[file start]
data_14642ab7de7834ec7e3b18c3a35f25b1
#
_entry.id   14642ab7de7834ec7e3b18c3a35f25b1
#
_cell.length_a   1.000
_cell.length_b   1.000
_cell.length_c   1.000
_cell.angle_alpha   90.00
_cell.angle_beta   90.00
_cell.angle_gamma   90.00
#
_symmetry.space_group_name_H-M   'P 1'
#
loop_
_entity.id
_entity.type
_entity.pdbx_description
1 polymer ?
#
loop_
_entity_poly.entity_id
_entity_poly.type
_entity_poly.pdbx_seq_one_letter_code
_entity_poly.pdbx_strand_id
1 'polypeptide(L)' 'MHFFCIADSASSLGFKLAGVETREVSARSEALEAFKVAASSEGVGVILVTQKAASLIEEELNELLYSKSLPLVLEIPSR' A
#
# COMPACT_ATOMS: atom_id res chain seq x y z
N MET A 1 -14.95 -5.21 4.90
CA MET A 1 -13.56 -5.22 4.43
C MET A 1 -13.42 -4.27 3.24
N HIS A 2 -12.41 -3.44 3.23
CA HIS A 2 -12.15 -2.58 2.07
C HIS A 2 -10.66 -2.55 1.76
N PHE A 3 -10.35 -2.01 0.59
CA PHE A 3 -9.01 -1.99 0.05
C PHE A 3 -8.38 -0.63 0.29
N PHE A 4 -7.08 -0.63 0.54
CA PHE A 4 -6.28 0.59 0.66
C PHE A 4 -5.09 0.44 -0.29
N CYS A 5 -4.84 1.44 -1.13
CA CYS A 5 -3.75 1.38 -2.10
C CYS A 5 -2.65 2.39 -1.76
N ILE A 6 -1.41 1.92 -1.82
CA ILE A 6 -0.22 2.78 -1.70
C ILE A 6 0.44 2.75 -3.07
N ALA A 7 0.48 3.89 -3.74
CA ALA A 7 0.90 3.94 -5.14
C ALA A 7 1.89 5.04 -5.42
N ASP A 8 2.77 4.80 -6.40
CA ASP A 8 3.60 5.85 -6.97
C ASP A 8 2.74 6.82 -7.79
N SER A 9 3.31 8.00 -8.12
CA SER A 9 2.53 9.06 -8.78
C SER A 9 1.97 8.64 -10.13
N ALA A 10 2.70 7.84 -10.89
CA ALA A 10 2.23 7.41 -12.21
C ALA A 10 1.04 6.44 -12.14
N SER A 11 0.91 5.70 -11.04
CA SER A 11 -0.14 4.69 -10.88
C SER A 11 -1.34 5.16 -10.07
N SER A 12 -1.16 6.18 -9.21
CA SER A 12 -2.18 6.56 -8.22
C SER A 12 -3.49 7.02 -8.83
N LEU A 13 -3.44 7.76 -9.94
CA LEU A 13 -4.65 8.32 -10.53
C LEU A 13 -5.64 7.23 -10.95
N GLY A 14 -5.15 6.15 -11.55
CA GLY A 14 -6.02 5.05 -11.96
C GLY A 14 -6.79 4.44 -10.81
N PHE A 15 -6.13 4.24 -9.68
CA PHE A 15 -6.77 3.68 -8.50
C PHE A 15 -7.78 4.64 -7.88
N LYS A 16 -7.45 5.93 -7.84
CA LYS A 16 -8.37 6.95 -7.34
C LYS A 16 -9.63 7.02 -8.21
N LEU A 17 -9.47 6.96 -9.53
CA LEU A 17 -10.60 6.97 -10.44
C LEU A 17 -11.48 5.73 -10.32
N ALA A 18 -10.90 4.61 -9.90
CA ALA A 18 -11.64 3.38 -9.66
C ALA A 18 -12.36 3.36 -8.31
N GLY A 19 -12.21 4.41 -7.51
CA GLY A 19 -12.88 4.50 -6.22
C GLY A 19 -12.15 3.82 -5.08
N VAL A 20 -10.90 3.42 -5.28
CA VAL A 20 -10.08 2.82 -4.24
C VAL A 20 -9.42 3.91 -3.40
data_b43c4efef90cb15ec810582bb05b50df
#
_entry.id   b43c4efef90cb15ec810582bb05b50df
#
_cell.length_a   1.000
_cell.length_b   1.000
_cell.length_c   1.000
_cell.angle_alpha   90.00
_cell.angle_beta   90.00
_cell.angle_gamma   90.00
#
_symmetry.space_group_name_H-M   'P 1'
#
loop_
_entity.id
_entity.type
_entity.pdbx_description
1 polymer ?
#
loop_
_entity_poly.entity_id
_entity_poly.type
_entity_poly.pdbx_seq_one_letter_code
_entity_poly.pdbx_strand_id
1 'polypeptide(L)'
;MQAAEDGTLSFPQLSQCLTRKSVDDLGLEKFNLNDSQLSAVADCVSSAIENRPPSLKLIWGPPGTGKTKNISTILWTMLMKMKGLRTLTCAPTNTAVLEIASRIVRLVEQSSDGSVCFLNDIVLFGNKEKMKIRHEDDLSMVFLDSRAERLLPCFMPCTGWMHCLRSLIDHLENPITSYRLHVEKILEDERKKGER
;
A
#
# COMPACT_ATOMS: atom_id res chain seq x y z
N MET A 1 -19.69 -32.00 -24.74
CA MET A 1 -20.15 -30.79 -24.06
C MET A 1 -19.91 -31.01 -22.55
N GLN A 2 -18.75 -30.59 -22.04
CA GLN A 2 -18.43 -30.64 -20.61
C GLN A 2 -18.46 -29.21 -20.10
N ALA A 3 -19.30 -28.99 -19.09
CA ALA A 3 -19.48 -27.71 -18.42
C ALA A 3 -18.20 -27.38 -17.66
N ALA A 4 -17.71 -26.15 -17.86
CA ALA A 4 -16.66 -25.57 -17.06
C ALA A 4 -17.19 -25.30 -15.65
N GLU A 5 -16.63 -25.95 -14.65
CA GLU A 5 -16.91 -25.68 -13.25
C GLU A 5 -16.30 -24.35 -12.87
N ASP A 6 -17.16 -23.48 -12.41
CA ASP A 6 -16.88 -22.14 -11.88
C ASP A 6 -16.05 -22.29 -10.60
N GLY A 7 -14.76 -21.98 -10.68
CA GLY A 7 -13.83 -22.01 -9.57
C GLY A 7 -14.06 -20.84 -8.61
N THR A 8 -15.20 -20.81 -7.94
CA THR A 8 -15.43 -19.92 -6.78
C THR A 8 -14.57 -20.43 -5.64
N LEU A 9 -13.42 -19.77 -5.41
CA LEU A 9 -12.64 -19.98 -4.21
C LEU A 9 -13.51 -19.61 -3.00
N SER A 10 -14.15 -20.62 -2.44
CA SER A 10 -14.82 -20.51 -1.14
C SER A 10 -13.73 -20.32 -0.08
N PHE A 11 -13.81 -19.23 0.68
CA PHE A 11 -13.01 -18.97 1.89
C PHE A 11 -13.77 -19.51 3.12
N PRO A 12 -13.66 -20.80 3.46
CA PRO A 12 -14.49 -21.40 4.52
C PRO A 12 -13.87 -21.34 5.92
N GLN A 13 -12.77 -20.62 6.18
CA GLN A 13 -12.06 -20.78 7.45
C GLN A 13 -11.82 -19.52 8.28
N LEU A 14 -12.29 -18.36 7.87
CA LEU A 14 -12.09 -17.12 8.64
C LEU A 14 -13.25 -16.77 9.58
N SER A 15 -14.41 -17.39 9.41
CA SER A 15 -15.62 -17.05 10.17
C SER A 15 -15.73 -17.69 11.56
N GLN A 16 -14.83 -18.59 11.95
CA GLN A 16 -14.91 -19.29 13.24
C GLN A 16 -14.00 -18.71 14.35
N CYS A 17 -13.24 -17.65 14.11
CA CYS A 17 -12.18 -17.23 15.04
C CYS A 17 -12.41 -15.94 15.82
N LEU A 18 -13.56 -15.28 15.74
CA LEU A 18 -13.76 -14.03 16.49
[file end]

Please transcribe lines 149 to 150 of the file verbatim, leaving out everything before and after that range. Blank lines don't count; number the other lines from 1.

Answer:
CA PHE A 11 -13.01 -18.97 1.89
C PHE A 11 -13.77 -19.51 3.12